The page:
However, as the course of my stay at the hospital got longer and longer, the Doctors became less and less liberal with that word.  In turn leaving me to wonder what any of it really meant, even having it reiterated today at my follow-up visit with my surgeon now that I’m completely clear headed.  Where do I go from here and am I free of cancer?

The truth is, I’ve won the battle but not the war.  By having this surgery they have removed any and all signs of tumor that currently exists in my body, by cutting me open to remove them, scraping my insides and attacking with chemotherapy.  Therefore at this time I’m free of cancer.  However, I still remain a Stage IV cancer patient as I have had recurrences in the past, ones which have recurred rather quickly I might add, so I am considered a VERY HIGH RISK patient.  My cancer could come back tomorrow, next month or two years from now.  The moral of the story is I will be under surveillance non-stop by my Oncologist and looked after by the pros.  Naturally we all are hoping for the best-case scenario, but he kept it real with me, which I appreciate.

In the meantime, I’ve been home for the last week and a half recovering and it’s going well.  Slowly but surely I’m getting back to my old self.  I cannot express the gratitude I have for all of the love I’ve received leading up to the surgery, during and after.  It truly warms the cockles of my heart.  Now we are just trying to get through the holidays and get back into our routine.  When things get too routine, I just need to keep myself humble and remember that everyday is a new opportunity.

Happy New Year, my loves.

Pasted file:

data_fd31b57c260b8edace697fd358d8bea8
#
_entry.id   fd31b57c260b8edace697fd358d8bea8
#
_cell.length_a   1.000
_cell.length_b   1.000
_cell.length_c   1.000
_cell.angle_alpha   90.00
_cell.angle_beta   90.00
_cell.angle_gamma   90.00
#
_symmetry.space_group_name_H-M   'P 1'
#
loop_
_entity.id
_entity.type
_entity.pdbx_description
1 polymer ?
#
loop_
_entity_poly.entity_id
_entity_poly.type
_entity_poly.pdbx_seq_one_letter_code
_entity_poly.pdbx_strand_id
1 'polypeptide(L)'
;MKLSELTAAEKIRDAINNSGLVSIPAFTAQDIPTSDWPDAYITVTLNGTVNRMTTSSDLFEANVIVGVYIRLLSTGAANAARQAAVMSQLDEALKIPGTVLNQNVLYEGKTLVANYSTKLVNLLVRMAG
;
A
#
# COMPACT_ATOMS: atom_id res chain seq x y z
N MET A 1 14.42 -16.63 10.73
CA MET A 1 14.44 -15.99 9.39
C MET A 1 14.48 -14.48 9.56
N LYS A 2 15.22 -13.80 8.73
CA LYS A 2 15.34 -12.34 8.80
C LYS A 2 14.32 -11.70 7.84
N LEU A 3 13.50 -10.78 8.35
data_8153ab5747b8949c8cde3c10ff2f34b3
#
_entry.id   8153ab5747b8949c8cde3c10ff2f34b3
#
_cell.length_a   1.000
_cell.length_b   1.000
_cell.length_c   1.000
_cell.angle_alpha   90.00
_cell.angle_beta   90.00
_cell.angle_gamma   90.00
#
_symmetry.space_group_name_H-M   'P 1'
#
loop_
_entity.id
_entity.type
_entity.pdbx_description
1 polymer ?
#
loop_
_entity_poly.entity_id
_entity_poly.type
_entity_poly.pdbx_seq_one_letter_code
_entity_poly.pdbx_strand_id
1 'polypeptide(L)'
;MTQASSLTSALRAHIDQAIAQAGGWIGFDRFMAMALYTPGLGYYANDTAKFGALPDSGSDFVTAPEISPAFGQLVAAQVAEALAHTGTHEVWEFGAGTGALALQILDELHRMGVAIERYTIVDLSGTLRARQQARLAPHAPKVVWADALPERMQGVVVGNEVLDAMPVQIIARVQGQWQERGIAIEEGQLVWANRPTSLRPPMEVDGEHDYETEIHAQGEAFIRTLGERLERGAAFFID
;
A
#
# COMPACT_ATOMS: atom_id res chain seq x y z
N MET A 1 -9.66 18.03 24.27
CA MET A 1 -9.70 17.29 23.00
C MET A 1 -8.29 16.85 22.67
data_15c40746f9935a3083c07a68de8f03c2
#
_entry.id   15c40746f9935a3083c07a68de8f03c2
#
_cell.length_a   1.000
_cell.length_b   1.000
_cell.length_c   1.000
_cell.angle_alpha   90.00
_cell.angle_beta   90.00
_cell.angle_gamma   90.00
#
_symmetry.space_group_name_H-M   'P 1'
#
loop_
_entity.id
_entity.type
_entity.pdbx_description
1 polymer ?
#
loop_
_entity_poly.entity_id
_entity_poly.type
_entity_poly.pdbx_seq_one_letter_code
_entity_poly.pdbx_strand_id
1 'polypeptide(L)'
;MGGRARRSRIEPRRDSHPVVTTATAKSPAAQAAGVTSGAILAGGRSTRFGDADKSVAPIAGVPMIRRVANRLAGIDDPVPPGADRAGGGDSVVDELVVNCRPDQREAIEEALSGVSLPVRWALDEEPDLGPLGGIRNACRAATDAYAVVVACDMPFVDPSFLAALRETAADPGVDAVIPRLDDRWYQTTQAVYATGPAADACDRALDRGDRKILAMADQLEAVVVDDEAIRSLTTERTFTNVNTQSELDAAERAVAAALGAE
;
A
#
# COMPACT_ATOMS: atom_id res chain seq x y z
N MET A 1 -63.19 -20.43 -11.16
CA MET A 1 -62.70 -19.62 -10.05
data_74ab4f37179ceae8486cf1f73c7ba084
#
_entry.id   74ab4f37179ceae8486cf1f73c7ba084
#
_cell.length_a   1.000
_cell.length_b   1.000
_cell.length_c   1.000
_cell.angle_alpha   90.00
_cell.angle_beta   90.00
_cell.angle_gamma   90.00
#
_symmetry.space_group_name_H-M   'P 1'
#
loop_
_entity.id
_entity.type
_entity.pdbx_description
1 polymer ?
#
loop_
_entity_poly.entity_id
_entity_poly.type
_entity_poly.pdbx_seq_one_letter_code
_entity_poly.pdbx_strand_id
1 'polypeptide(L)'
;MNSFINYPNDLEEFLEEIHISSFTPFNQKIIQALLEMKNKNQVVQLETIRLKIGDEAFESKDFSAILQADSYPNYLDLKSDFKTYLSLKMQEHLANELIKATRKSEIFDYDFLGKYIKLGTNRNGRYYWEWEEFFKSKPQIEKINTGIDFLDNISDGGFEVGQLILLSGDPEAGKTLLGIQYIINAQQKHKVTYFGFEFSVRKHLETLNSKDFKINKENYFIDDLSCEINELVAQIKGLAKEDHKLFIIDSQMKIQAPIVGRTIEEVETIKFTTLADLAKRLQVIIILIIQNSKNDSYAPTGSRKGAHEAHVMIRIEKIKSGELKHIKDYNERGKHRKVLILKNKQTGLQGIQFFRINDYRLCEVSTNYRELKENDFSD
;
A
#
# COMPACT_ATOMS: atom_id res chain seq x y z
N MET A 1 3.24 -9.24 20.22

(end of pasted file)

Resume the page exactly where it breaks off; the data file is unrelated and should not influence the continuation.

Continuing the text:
Love,

Britt x

Video: Hyperthermic Intraperitoneal Chemotherapy

For better explanation of what the Hyperthermic Intraperitoneal Chemotherapy (HIPEC) is all about, I have included a video.  Personally, once I saw the video I had a much better understanding as to what this crazy, invasive procedure is all about.  The days are getting closer and closer and I’d be lying if I said I wasn’t nervous for what’s to come and the thought of being cut open again. But, as I said before I am hoping for the best!  Hopefully this video helps for better understanding.

 

Love,

Britt x

Surgery: HIPEC 12/12/16

A short fortnight ago, I am abashed to confess that as I lay in bed I was fantasizing and rhapsodizing death. It appealed to me in the way one looks forward to a vacation; I saw it as a destination — an endpoint to all of the pain and suffering this shell of mine has endured in my short lifetime. Suicidal thoughts were never coupled with my pensive imagination, one must be clear. However, the guilt I carry for even discerning as I did bears a weight I cannot carry as I should feel grateful for the days in which I am granted. God knows life only grants us so many and we can never be too sure as to when they will expire.